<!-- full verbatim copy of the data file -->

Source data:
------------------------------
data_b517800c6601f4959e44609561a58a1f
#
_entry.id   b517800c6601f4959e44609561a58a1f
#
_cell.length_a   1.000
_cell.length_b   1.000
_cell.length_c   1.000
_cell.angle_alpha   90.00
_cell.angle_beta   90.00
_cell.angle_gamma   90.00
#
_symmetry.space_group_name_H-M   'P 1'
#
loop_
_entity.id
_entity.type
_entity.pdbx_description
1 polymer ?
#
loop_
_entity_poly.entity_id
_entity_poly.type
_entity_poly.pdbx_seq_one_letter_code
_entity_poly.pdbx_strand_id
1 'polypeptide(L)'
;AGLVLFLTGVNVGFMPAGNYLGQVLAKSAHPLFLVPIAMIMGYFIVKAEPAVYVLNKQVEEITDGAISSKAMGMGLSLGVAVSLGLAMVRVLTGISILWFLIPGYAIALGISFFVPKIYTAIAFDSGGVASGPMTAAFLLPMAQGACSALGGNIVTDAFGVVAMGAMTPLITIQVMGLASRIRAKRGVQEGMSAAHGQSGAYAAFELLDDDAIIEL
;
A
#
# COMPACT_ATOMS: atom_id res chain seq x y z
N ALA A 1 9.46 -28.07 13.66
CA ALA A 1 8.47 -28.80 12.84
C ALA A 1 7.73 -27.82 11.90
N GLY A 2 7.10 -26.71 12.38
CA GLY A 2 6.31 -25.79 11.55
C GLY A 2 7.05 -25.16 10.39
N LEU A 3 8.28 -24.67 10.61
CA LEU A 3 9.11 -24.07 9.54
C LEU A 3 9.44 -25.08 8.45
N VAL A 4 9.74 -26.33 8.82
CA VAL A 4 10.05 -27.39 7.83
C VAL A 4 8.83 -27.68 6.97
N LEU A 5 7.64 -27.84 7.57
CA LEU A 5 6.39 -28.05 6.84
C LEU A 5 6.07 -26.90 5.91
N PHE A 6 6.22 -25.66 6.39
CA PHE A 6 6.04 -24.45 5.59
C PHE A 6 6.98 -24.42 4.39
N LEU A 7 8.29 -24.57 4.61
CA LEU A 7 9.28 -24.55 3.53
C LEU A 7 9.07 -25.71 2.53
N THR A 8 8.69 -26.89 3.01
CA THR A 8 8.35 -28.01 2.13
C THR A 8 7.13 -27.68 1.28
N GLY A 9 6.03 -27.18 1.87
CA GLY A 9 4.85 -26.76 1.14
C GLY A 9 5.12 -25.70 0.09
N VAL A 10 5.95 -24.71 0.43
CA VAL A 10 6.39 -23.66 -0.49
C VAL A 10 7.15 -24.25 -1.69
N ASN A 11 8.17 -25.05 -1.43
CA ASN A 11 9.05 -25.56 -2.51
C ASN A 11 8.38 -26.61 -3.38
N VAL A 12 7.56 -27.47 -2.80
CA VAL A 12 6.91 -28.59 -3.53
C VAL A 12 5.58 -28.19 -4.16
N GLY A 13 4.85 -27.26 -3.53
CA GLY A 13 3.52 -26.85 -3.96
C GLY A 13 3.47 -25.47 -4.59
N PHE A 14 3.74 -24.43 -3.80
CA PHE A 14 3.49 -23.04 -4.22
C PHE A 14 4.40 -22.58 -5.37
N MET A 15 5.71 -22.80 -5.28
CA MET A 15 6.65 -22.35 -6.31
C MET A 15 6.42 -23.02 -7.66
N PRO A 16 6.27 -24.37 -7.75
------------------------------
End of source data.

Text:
data_b517800c6601f4959e44609561a58a1f
#
_entry.id   b517800c6601f4959e44609561a58a1f
#
_cell.length_a   1.000
_cell.length_b   1.000
_cell.length_c   1.000
_cell.angle_alpha   90.00
_cell.angle_beta   90.00
_cell.angle_gamma   90.00
#
_symmetry.space_group_name_H-M   'P 1'
#
loop_
_entity.id
_entity.type
_entity.pdbx_description
1 polymer ?
#
loop_
_entity_poly.entity_id
_entity_poly.type
_entity_poly.pdbx_seq_one_letter_code
_entity_poly.pdbx_strand_id
1 'polypeptide(L)'
;AGLVLFLTGVNVGFMPAGNYLGQVLAKSAHPLFLVPIAMIMGYFIVKAEPAVYVLNKQVEEITDGAISSKAMGMGLSLGVAVSLGLAMVRVLTGISILWFLIPGYAIALGISFFVPKIYTAIAFDSGGVASGPMTAAFLLPMAQGACSALGGNIVTDAFGVVAMGAMTPLITIQVMGLASRIRAKRGVQEGMSAAHGQSGAYAAFELLDDDAIIEL
;
A
#
# COMPACT_ATOMS: atom_id res chain seq x y z
N ALA A 1 9.46 -28.07 13.66
CA ALA A 1 8.47 -28.80 12.84
C ALA A 1 7.73 -27.82 11.90
N GLY A 2 7.10 -26.71 12.38
CA GLY A 2 6.31 -25.79 11.55
C GLY A 2 7.05 -25.16 10.39
N LEU A 3 8.28 -24.67 10.61
CA LEU A 3 9.11 -24.07 9.54
C LEU A 3 9.44 -25.08 8.45
N VAL A 4 9.74 -26.33 8.82
CA VAL A 4 10.05 -27.39 7.83
C VAL A 4 8.83 -27.68 6.97
N LEU A 5 7.64 -27.84 7.57
CA LEU A 5 6.39 -28.05 6.84
C LEU A 5 6.07 -26.90 5.91
N PHE A 6 6.22 -25.66 6.39
CA PHE A 6 6.04 -24.45 5.59
C PHE A 6 6.98 -24.42 4.39
N LEU A 7 8.29 -24.57 4.61
CA LEU A 7 9.28 -24.55 3.53
C LEU A 7 9.07 -25.71 2.53
N THR A 8 8.69 -26.89 3.01
CA THR A 8 8.35 -28.01 2.13
C THR A 8 7.13 -27.68 1.28
N GLY A 9 6.03 -27.18 1.87
CA GLY A 9 4.85 -26.76 1.14
C GLY A 9 5.12 -25.70 0.09
N VAL A 10 5.95 -24.71 0.43
CA VAL A 10 6.39 -23.66 -0.49
C VAL A 10 7.15 -24.25 -1.69
N ASN A 11 8.17 -25.05 -1.43
CA ASN A 11 9.05 -25.56 -2.51
C ASN A 11 8.38 -26.61 -3.38
N VAL A 12 7.56 -27.47 -2.80
CA VAL A 12 6.91 -28.59 -3.53
C VAL A 12 5.58 -28.19 -4.16
N GLY A 13 4.85 -27.26 -3.53
CA GLY A 13 3.52 -26.85 -3.96
C GLY A 13 3.47 -25.47 -4.59
N PHE A 14 3.74 -24.43 -3.80
CA PHE A 14 3.49 -23.04 -4.22
C PHE A 14 4.40 -22.58 -5.37
N MET A 15 5.71 -22.80 -5.28
CA MET A 15 6.65 -22.35 -6.31
C MET A 15 6.42 -23.02 -7.66
N PRO A 16 6.27 -24.37 -7.75